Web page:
New curing system works for conventional UV also

Provin Technos
L-R: Pradeep Nandagopal and Vinay Kaushal

Delhi – NCR based Provin Technos is a distributor of MHI-PPM, RMGTL range of sheetfed offset and heat-set web offset printing presses in India, Bangladesh and Sri Lanka. In January 2013, the joint venture of Mitsubishi Heavy Industries’ printing and packaging machinery with Ryobi Limited resulted in the formation of Ryobi MHI Graphic Technology Ltd. The strategic joint venture company soon offered a range of printing equipment in the market supporting a wide range of paper sizes.

Provin became the distributor for the entire product range of RMGT in January 2014. “Sale of presses is increasing every year. The installation figures have been on an upward trend for the past four years now. We are growing rapidly in terms of sales, which has helped us move up to the second spot. We come after Komori and are followed by Heidelberg and KBA,” says Vinay Kaushal, director of Provin Technos. In addition to this, the company also offers Miyakoshi narrow-web offset presses.

Ironically, while the printers continue to complain of a slump in demand of print, machine sales post 2013 have registered an upward swing. The major reason behind the slump in sales in 2013 was the economic slowdown which hit the Western market. The scenario in the Indian market also looked threatening. However, thanks to the towering potential of the country’s domestic market, the demand never went down. The dynamics of the Indian market in comparison with that of US and UK markets is completely different.

“Those who are changing with time and upgrading their machines are growing. They are the ones allowing newer technology to come to India. On the other hand, the ones working on refurbished second-hand machines are cribbing and hence we’re witnessing a contradictory scenario in our country,” adds Kaushal. “If you own a 40-inch press for commercial printing jobs and the moment you shift to a 36-inch press, the operational cost comes down by 35% and to highlight more add ons, there is no change in the job, you’re faster, working on a better technology and have a service guarantee as well.”

Multi-wave LED curing systems
The multi-wave LED curing systems now being introduced by Provin Technos  which were first displayed at Printpack 2017. Multi-wave LED is a combination of LED and conventional UV. Conventional UV has been an established curing process for the past 25 years.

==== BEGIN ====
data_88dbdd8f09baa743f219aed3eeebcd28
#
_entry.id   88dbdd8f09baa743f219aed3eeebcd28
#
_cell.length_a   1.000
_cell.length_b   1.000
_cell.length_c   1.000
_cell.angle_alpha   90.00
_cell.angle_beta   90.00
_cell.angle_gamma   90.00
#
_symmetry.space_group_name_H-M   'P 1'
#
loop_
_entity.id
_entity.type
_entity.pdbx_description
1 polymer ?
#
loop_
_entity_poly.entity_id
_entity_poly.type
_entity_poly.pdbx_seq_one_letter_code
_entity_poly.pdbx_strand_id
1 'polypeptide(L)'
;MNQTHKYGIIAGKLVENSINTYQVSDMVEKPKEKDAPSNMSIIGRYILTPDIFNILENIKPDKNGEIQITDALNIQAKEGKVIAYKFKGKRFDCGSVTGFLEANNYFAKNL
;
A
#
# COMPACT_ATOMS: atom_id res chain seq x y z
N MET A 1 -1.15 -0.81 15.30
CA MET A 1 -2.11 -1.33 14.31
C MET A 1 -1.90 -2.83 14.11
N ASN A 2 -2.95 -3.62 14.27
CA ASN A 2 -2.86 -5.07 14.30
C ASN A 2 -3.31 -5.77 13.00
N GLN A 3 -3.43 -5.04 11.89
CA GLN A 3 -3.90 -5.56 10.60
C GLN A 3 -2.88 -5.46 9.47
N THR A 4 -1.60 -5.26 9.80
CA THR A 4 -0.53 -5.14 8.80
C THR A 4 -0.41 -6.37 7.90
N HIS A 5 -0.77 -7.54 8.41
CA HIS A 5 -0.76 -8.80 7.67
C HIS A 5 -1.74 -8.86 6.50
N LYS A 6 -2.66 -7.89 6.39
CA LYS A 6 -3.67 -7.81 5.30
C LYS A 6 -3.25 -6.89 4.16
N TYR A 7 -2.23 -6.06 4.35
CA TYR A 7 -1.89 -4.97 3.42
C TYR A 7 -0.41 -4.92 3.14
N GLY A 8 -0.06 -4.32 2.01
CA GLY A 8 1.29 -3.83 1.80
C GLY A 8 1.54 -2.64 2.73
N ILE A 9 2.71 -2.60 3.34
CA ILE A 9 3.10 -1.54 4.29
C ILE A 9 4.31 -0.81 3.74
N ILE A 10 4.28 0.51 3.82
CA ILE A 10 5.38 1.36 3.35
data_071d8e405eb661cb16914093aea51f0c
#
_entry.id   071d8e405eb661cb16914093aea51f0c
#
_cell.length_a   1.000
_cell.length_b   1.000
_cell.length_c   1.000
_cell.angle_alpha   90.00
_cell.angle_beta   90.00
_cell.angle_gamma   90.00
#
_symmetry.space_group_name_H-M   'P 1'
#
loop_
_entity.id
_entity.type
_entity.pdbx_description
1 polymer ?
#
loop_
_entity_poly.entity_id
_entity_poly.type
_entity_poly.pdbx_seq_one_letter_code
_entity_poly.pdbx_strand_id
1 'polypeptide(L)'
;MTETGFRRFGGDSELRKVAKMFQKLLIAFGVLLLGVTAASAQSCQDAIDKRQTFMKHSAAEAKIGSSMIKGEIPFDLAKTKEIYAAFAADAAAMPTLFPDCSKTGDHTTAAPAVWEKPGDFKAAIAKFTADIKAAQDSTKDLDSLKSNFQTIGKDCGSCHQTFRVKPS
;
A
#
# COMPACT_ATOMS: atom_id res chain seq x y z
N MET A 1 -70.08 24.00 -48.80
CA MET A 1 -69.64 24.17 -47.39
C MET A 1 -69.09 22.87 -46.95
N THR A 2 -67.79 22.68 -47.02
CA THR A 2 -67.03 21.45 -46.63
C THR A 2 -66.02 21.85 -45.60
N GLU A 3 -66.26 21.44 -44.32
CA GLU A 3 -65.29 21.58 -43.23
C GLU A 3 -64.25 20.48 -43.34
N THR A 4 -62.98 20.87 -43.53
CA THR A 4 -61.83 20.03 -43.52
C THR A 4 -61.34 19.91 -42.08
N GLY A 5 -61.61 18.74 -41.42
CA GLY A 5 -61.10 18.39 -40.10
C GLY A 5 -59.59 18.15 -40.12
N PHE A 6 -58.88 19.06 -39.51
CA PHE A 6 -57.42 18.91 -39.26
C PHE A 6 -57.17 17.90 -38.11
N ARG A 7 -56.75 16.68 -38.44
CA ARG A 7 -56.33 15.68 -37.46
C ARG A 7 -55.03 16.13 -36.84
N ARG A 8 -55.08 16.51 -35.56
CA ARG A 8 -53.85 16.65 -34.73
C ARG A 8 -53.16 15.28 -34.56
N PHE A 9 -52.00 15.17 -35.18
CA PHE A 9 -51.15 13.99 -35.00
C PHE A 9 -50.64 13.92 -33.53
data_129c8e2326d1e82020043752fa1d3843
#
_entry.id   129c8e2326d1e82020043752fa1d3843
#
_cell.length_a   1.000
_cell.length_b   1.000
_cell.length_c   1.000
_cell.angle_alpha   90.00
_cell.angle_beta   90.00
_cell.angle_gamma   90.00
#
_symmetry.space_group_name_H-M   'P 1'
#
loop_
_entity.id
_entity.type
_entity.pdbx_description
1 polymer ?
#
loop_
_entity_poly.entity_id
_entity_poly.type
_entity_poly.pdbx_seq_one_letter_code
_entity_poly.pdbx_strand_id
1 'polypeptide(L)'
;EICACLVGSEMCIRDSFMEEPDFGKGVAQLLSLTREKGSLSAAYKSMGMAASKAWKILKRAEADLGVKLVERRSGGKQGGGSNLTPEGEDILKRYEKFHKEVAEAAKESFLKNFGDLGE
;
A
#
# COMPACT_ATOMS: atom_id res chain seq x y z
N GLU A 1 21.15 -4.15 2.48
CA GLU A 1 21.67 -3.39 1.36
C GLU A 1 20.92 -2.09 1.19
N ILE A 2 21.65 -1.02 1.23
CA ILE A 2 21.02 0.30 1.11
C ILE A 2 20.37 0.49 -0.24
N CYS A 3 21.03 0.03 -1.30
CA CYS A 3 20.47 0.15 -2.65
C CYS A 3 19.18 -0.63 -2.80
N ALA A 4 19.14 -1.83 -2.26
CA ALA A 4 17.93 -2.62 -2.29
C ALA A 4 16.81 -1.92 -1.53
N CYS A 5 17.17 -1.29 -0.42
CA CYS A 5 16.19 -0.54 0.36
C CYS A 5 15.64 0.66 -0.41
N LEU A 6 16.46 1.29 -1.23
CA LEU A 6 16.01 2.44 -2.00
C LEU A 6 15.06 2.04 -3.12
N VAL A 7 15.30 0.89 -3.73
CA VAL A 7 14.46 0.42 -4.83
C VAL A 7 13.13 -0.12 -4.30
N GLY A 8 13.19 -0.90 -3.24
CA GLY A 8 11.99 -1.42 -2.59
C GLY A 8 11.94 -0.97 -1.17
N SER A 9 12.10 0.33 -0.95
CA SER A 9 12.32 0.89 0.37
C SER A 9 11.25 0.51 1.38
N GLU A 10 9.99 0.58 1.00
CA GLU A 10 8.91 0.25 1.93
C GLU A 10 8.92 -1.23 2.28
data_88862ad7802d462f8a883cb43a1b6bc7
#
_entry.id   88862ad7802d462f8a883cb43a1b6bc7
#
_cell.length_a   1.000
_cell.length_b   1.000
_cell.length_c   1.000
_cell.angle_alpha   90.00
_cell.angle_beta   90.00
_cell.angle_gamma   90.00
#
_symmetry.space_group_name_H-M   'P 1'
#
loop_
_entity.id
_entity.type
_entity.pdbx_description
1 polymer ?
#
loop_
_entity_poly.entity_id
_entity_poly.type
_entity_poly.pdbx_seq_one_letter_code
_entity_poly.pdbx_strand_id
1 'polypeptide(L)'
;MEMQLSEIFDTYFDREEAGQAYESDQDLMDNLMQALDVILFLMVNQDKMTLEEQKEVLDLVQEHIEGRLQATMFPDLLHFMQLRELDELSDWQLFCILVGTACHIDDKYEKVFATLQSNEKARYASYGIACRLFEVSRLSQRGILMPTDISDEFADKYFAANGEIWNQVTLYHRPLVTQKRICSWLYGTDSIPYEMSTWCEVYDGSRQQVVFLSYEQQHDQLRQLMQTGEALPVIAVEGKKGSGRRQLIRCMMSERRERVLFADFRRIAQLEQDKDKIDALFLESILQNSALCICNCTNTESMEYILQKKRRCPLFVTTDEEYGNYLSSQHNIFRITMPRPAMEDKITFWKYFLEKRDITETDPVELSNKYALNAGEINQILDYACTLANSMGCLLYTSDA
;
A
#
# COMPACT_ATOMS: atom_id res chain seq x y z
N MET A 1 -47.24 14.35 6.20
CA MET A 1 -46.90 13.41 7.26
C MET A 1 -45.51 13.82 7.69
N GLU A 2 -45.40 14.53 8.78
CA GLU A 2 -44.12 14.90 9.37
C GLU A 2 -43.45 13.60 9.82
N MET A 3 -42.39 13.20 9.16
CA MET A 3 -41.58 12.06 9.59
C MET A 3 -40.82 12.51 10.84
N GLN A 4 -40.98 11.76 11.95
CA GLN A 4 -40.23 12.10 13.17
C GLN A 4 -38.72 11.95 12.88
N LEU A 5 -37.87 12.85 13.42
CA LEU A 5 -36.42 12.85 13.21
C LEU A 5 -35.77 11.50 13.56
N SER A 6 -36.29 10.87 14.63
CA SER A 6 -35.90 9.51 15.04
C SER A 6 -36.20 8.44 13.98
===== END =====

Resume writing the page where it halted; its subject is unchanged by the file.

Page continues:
Conventional UV has the drawback of high heat and high power consumption and while LED is cooler and uses less energy and the lamps last longer, since it is relatively new the inks are still more expensive by as much as 2.5 the cost of non-UV conventional inks. The LED curing system introduced by Ryobi in 2008 had the advantage of being environment friendly but was expensive.

The new multi-wave technology introduced by Ryobi in 2017, uses an LED lamp that cures both conventional UV inks and varnishes and LED inks and varnishes by merely dialing up or down the lamps radiation. “We introduced this technology in 2017 but have been doing trials on this technology ever since. There were many aspects on which we had to focus and we wanted to be very sure before launching this technology and hence we took one-and-a-half years to get done with it,” says Kaushal. The company has booked a bigger space at the forthcoming Printpack 2019 than last time when it showed LED curing at its stand. It also plans to display two machines at the event venue.

2023 promises an interesting ride for print in India

Indian Printer and Publisher founded in 1979 is the oldest B2B trade publication in the multi-platform and multi-channel IPPGroup. While the print and packaging industries have been resilient in the past 33 months since the pandemic lockdown of 25 March 2020, the commercial printing and newspaper industries have yet to recover their pre-Covid trajectory.

The fragmented commercial printing industry faces substantial challenges as does the newspaper industry. While digital short-run printing and the signage industry seem to be recovering a bit faster, ultimately their growth will also be moderated by the progress of the overall economy. On the other hand book printing exports are doing well but they too face several supply-chain and logistics challenges.

The price of publication papers including newsprint has been high in the past year while availability is diminished by several mills shutting down their publication paper and newsprint machines in the past four years. Indian paper mills are also exporting many types of paper and have raised prices for Indian printers. To some extent, this has helped in the recovery of the digital printing industry with its on-demand short-run and low-wastage paradigm.

Ultimately digital print and other digital channels will help print grow in a country where we are still far behind in our paper and print consumption and where digital is a leapfrog technology that will only increase the demand for print in the foreseeable future. For instance, there is no alternative to a rise in textbook consumption but this segment will only reach normality in the next financial year beginning on 1 April 2023.

Thus while the new normal is a moving target and many commercial printers look to diversification, we believe that our target audiences may shift and change. Like them, we will also have to adapt with agility to keep up with their business and technical information needs.

Our 2023 media kit is ready, and it is the right time to take stock and reconnect with your potential markets and customers. Print is the glue for the growth of liberal education, new industry, and an emerging economy. We seek your participation in what promises to be an interesting ride.

– Naresh Khanna

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